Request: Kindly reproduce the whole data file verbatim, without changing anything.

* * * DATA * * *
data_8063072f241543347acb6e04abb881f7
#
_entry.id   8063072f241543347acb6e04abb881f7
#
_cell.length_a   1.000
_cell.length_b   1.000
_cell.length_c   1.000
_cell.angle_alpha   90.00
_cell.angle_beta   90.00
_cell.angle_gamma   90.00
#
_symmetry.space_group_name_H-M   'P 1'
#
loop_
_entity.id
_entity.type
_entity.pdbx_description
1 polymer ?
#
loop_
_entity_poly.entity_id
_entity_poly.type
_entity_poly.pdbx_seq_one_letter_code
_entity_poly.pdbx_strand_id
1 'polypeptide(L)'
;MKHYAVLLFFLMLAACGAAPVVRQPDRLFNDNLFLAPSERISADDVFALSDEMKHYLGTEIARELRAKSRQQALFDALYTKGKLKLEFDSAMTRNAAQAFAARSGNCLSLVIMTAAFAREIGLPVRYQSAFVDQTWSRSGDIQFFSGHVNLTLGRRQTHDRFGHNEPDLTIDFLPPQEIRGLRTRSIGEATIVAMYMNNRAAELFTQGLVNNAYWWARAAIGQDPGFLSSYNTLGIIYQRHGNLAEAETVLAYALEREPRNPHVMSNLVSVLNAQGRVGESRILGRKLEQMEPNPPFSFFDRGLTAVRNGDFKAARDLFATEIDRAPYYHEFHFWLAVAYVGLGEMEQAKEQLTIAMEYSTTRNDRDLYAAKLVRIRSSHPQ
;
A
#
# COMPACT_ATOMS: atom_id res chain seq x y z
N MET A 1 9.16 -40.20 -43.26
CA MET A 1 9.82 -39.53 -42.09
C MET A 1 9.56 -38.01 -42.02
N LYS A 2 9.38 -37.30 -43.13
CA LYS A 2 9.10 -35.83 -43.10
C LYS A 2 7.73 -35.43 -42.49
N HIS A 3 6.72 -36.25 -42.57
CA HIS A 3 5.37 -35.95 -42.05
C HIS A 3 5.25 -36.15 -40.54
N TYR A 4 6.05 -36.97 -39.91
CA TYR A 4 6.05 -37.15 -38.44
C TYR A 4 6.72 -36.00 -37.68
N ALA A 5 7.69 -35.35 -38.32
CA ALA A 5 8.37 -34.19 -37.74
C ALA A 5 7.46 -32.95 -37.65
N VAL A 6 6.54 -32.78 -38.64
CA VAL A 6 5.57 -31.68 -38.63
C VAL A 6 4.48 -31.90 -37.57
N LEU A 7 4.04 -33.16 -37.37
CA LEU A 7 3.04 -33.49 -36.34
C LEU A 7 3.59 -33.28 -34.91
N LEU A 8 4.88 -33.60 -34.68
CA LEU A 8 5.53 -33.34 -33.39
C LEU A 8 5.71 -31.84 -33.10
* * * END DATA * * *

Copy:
data_8063072f241543347acb6e04abb881f7
#
_entry.id   8063072f241543347acb6e04abb881f7
#
_cell.length_a   1.000
_cell.length_b   1.000
_cell.length_c   1.000
_cell.angle_alpha   90.00
_cell.angle_beta   90.00
_cell.angle_gamma   90.00
#
_symmetry.space_group_name_H-M   'P 1'
#
loop_
_entity.id
_entity.type
_entity.pdbx_description
1 polymer ?
#
loop_
_entity_poly.entity_id
_entity_poly.type
_entity_poly.pdbx_seq_one_letter_code
_entity_poly.pdbx_strand_id
1 'polypeptide(L)'
;MKHYAVLLFFLMLAACGAAPVVRQPDRLFNDNLFLAPSERISADDVFALSDEMKHYLGTEIARELRAKSRQQALFDALYTKGKLKLEFDSAMTRNAAQAFAARSGNCLSLVIMTAAFAREIGLPVRYQSAFVDQTWSRSGDIQFFSGHVNLTLGRRQTHDRFGHNEPDLTIDFLPPQEIRGLRTRSIGEATIVAMYMNNRAAELFTQGLVNNAYWWARAAIGQDPGFLSSYNTLGIIYQRHGNLAEAETVLAYALEREPRNPHVMSNLVSVLNAQGRVGESRILGRKLEQMEPNPPFSFFDRGLTAVRNGDFKAARDLFATEIDRAPYYHEFHFWLAVAYVGLGEMEQAKEQLTIAMEYSTTRNDRDLYAAKLVRIRSSHPQ
;
A
#
# COMPACT_ATOMS: atom_id res chain seq x y z
N MET A 1 9.16 -40.20 -43.26
CA MET A 1 9.82 -39.53 -42.09
C MET A 1 9.56 -38.01 -42.02
N LYS A 2 9.38 -37.30 -43.13
CA LYS A 2 9.10 -35.83 -43.10
C LYS A 2 7.73 -35.43 -42.49
N HIS A 3 6.72 -36.25 -42.57
CA HIS A 3 5.37 -35.95 -42.05
C HIS A 3 5.25 -36.15 -40.54
N TYR A 4 6.05 -36.97 -39.91
CA TYR A 4 6.05 -37.15 -38.44
C TYR A 4 6.72 -36.00 -37.68
N ALA A 5 7.69 -35.35 -38.32
CA ALA A 5 8.37 -34.19 -37.74
C ALA A 5 7.46 -32.95 -37.65
N VAL A 6 6.54 -32.78 -38.64
CA VAL A 6 5.57 -31.68 -38.63
C VAL A 6 4.48 -31.90 -37.57
N LEU A 7 4.04 -33.16 -37.37
CA LEU A 7 3.04 -33.49 -36.34
C LEU A 7 3.59 -33.28 -34.91
N LEU A 8 4.88 -33.60 -34.68
CA LEU A 8 5.53 -33.34 -33.39
C LEU A 8 5.71 -31.84 -33.10